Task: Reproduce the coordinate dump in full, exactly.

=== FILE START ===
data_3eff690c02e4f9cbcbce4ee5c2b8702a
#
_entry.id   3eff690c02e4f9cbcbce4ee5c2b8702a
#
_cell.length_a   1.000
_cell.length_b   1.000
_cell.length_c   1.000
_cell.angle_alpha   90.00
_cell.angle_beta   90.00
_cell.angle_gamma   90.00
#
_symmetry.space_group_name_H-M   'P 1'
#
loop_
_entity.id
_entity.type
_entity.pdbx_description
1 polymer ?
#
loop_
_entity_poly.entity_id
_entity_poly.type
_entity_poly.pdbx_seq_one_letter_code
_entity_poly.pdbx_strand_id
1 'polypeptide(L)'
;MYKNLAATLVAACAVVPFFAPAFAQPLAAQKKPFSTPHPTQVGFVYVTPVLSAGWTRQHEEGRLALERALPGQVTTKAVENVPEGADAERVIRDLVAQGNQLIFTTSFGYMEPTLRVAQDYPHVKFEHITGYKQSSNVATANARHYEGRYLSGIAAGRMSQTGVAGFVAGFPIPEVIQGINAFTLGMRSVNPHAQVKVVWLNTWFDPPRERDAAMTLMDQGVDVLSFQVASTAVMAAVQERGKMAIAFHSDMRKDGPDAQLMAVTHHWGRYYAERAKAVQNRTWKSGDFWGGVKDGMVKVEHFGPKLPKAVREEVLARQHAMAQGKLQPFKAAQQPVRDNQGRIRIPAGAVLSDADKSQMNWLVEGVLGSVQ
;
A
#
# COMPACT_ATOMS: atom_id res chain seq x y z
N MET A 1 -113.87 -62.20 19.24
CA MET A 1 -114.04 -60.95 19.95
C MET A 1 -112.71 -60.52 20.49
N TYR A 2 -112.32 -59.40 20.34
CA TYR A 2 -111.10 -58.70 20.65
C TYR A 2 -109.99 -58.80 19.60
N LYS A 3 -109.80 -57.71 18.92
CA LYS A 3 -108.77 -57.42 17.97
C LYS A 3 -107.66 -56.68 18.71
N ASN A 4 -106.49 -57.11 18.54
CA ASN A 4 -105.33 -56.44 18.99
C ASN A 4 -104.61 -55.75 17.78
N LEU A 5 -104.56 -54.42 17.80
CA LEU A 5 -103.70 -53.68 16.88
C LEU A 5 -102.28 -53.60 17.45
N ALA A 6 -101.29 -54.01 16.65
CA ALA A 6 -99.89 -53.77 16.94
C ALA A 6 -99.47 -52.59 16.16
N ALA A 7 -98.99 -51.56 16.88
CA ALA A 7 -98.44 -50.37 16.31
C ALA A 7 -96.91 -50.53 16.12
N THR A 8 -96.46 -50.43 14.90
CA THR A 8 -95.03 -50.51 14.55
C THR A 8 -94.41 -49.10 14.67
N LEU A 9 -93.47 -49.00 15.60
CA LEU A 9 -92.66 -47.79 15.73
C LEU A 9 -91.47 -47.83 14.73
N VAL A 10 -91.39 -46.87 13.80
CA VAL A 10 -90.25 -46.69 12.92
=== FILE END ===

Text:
data_3eff690c02e4f9cbcbce4ee5c2b8702a
#
_entry.id   3eff690c02e4f9cbcbce4ee5c2b8702a
#
_cell.length_a   1.000
_cell.length_b   1.000
_cell.length_c   1.000
_cell.angle_alpha   90.00
_cell.angle_beta   90.00
_cell.angle_gamma   90.00
#
_symmetry.space_group_name_H-M   'P 1'
#
loop_
_entity.id
_entity.type
_entity.pdbx_description
1 polymer ?
#
loop_
_entity_poly.entity_id
_entity_poly.type
_entity_poly.pdbx_seq_one_letter_code
_entity_poly.pdbx_strand_id
1 'polypeptide(L)'
;MYKNLAATLVAACAVVPFFAPAFAQPLAAQKKPFSTPHPTQVGFVYVTPVLSAGWTRQHEEGRLALERALPGQVTTKAVENVPEGADAERVIRDLVAQGNQLIFTTSFGYMEPTLRVAQDYPHVKFEHITGYKQSSNVATANARHYEGRYLSGIAAGRMSQTGVAGFVAGFPIPEVIQGINAFTLGMRSVNPHAQVKVVWLNTWFDPPRERDAAMTLMDQGVDVLSFQVASTAVMAAVQERGKMAIAFHSDMRKDGPDAQLMAVTHHWGRYYAERAKAVQNRTWKSGDFWGGVKDGMVKVEHFGPKLPKAVREEVLARQHAMAQGKLQPFKAAQQPVRDNQGRIRIPAGAVLSDADKSQMNWLVEGVLGSVQ
;
A
#
# COMPACT_ATOMS: atom_id res chain seq x y z
N MET A 1 -113.87 -62.20 19.24
CA MET A 1 -114.04 -60.95 19.95
C MET A 1 -112.71 -60.52 20.49
N TYR A 2 -112.32 -59.40 20.34
CA TYR A 2 -111.10 -58.70 20.65
C TYR A 2 -109.99 -58.80 19.60
N LYS A 3 -109.80 -57.71 18.92
CA LYS A 3 -108.77 -57.42 17.97
C LYS A 3 -107.66 -56.68 18.71
N ASN A 4 -106.49 -57.11 18.54
CA ASN A 4 -105.33 -56.44 18.99
C ASN A 4 -104.61 -55.75 17.78
N LEU A 5 -104.56 -54.42 17.80
CA LEU A 5 -103.70 -53.68 16.88
C LEU A 5 -102.28 -53.60 17.45
N ALA A 6 -101.29 -54.01 16.65
CA ALA A 6 -99.89 -53.77 16.94
C ALA A 6 -99.47 -52.59 16.16
N ALA A 7 -98.99 -51.56 16.88
CA ALA A 7 -98.44 -50.37 16.31
C ALA A 7 -96.91 -50.53 16.12
N THR A 8 -96.46 -50.43 14.90
CA THR A 8 -95.03 -50.51 14.55
C THR A 8 -94.41 -49.10 14.67
N LEU A 9 -93.47 -49.00 15.60
CA LEU A 9 -92.66 -47.79 15.73
C LEU A 9 -91.47 -47.83 14.73
N VAL A 10 -91.39 -46.87 13.80
CA VAL A 10 -90.25 -46.69 12.92